Traditional medicine (also known as indigenous or folk medicine) comprises medical aspects of traditional knowledge that developed over generations within various societies before the era of modern medicine. The World Health Organization (WHO) defines traditional medicine as “the sum total of the knowledge, skills, and practices based on the theories, beliefs, and experiences indigenous to different cultures, whether explicable or not, used in the maintenance of health as well as in the prevention, diagnosis, improvement or treatment of physical and mental illness”. Traditional medicine is contrasted with scientific medicine.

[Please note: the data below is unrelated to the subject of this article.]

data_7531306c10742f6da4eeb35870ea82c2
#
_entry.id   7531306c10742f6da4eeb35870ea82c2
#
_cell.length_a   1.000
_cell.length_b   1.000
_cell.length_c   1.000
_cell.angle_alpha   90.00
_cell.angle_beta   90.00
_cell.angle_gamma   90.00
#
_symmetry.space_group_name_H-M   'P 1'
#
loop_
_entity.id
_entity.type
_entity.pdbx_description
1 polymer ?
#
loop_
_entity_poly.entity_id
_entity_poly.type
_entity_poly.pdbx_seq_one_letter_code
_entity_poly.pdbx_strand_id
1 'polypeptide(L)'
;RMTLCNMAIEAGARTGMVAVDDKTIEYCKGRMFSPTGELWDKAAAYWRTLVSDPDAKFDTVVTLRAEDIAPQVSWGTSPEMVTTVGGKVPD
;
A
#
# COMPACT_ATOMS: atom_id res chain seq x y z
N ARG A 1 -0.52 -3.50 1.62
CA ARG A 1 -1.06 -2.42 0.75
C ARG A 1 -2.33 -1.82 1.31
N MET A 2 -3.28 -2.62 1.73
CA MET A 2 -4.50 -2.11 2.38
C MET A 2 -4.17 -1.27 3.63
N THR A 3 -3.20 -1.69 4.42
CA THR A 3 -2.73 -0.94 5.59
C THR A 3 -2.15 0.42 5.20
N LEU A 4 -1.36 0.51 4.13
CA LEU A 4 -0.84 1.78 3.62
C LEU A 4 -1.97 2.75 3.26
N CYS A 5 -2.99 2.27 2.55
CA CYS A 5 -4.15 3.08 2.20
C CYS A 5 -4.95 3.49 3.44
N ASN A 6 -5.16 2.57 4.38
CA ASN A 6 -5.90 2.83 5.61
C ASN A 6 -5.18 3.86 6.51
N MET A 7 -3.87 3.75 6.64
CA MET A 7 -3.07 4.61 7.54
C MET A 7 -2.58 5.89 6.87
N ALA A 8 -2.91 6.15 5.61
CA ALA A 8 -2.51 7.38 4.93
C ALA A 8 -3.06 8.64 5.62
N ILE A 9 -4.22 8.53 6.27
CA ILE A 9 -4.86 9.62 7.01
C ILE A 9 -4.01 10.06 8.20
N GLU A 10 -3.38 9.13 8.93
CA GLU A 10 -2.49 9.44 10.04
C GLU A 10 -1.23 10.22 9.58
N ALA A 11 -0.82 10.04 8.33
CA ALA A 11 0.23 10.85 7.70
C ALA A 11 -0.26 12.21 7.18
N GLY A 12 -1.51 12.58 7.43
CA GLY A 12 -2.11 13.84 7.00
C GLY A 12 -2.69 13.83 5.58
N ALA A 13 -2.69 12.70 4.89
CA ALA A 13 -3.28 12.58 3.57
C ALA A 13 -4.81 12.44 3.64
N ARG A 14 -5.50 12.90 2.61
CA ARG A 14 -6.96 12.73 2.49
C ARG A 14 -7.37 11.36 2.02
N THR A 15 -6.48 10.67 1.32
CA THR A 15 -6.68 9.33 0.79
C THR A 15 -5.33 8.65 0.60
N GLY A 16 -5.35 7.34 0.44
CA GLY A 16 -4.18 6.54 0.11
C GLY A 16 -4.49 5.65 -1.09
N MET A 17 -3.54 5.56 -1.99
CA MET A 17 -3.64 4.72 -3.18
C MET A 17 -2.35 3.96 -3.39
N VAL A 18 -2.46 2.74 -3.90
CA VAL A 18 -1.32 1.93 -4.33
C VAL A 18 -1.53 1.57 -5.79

In some Asian and African countries, up to 80% of the population relies on traditional medicine for their primary health care needs. When adopted outside its traditional culture, traditional medicine is often considered a form of alternative medicine. Practices known as traditional medicines include traditional European medicine, traditional Chinese medicine, traditional indigenous Mayongia magic and medicine(Assam), traditional Korean medicine, traditional African medicine, Ayurveda, Siddha medicine, Unani, ancient Iranian Medicine, Islamic medicine, Muti, and Ifá. Scientific disciplines which study traditional medicine include herbalism, ethnomedicine, ethnobotany, and medical anthropology.